February's U.S. sales results are full of surprises. Who'd've thunk …
… That recall-plagued Toyota only lost 9 percent?
… That Chrysler lined up with the winners?
… That hot-hot Hyundai had the fifth-best percentage gain of the Big Seven?
… That a Detroit 3 company would win in a runaway?
Of course, sales race results make more sense when you know who's using the whip and who isn't.
Take Ford. Sales jumped 43 percent last month. That's even more impressive considering Ford is putting a touch less cash on the hoods of its vehicles this year. Edmunds.com says Ford's average incentive was $3,300 last month. That's up $270 or so from January as the automaker tries to lure Toyota buyers, but it's down four Jacksons from a year earlier. Ford spent the least among the Detroit 3.
It is a testament to Toyota and its dealers to only lose 9 percent of volume in February. But incentive spending rose more than a quarter since January, to $1,833 per unit.
Chrysler managed to at last escape the negative year-over-year comparison. Now: plus 399 units from a dreadful, awful, nearly fatal February 2009 ain't much, but it's not a loss. And Chrysler did it while whacking $2,220 off its incentives. That's more impressive than its not-loss.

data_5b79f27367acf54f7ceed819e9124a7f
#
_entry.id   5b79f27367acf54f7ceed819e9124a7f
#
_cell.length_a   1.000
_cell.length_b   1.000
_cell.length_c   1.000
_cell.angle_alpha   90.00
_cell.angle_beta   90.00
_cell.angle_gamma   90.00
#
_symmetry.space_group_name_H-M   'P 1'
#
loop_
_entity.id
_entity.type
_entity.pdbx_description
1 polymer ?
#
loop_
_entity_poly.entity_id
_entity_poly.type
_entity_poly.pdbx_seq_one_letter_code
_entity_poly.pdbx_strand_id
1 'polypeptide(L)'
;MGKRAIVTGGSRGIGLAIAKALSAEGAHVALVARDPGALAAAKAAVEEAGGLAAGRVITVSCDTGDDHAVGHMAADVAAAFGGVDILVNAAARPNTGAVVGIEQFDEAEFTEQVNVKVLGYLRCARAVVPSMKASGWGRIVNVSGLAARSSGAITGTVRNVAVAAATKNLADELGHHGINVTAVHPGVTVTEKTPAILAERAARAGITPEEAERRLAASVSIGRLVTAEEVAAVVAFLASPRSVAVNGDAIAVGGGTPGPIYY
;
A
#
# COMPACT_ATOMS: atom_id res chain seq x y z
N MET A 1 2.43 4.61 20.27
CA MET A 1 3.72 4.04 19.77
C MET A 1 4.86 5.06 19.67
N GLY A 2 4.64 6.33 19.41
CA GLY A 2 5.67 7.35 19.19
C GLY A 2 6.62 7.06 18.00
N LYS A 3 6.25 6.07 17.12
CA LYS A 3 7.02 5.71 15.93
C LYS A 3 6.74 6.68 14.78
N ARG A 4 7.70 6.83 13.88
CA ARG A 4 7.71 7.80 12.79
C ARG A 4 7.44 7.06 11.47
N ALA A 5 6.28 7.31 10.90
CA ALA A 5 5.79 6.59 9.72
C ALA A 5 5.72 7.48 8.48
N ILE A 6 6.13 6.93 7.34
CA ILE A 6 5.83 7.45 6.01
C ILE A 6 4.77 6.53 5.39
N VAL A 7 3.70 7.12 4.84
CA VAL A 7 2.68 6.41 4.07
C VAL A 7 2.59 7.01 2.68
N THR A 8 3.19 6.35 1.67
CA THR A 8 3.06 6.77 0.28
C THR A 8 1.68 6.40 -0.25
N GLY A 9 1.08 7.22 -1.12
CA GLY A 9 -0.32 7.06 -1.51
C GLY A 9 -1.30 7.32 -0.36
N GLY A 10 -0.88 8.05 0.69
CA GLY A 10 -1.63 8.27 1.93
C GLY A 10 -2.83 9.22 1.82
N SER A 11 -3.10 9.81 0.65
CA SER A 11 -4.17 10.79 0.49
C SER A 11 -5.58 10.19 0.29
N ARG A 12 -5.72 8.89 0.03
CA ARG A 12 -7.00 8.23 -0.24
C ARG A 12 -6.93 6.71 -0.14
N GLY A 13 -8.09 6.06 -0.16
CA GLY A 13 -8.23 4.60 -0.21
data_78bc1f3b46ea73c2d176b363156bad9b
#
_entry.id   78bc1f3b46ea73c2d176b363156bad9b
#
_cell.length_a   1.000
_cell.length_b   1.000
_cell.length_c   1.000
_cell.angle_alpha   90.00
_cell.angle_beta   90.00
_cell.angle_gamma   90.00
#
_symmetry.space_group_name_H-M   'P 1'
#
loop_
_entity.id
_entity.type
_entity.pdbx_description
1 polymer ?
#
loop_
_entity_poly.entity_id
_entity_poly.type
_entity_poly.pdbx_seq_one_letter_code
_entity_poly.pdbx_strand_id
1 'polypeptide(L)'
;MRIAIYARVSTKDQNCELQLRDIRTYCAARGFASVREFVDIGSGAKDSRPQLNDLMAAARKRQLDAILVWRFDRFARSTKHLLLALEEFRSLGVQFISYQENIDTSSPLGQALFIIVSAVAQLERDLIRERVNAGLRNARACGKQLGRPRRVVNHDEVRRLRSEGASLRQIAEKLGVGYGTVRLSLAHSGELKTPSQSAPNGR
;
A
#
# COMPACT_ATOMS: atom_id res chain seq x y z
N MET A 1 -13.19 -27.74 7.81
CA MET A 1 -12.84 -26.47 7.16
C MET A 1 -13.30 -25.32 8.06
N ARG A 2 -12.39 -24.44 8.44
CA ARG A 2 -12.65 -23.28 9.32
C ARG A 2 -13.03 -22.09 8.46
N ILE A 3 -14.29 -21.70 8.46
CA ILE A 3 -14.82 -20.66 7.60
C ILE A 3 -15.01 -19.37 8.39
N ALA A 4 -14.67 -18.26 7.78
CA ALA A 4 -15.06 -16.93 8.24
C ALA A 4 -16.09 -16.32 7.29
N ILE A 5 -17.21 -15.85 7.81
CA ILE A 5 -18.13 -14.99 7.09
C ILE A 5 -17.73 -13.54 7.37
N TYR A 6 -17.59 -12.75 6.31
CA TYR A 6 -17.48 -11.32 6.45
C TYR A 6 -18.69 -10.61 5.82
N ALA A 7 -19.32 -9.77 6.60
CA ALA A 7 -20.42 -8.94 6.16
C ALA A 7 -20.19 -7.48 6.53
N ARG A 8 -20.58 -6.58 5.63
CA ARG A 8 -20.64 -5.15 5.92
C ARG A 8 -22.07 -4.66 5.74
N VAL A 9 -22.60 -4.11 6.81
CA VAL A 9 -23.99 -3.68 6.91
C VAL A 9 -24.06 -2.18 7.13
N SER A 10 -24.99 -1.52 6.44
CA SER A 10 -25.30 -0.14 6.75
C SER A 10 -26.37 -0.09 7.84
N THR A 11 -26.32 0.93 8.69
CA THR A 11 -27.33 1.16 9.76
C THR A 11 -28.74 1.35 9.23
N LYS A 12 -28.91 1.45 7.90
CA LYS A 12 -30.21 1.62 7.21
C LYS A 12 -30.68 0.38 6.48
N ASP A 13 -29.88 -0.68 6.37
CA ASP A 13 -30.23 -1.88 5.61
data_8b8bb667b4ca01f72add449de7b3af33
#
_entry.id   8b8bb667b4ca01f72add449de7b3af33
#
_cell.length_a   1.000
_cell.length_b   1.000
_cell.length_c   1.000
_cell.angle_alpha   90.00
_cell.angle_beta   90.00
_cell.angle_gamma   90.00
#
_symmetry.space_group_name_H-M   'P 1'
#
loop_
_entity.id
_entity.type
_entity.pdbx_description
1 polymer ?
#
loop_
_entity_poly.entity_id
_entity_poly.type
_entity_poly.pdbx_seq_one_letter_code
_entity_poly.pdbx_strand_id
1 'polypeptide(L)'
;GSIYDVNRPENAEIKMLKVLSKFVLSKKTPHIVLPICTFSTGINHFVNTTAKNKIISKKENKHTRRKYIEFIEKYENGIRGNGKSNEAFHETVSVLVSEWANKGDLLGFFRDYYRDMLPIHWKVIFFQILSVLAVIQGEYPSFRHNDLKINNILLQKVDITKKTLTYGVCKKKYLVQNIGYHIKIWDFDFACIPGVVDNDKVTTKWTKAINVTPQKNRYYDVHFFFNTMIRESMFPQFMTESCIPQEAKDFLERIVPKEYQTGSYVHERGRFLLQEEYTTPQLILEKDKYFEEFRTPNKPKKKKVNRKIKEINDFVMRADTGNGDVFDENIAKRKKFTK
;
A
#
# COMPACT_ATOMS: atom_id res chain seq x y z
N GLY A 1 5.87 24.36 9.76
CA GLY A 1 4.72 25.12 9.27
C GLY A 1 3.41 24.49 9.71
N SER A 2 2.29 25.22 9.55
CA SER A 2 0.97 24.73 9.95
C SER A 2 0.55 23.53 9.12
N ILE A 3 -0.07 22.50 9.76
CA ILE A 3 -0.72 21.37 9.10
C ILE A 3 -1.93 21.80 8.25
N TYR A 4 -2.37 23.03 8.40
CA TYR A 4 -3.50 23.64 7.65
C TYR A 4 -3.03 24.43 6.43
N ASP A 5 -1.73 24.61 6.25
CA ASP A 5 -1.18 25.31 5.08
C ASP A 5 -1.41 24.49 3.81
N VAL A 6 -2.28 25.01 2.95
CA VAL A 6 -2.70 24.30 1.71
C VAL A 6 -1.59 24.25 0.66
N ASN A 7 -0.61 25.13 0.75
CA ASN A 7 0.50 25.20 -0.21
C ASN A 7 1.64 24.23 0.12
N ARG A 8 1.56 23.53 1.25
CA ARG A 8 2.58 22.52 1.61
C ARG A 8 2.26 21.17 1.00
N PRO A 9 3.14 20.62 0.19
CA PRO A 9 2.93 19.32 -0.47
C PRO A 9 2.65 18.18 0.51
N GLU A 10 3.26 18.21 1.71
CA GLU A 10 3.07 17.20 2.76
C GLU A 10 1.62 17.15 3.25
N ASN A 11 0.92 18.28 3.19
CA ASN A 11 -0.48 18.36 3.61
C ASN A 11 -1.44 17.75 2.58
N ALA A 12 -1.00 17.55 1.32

It's not clear how many disaffected Toyota buyers General Motors had in its modest 12 percent gain. But the extra $549 on spiffs since January meant the General was earnest. And it puts GM back in front of the Detroit 3 giveaway contest.
Finally, anyone who has followed Hyundai-Kia's ascendency the past couple of years is likely to be unimpressed with a mere 10 percent month. But the Korean automaker spent less than half as much on incentives last month as a year ago: to $1,676 from $3,367.
Suddenly, Toyota is offering bigger incentives than Hyundai.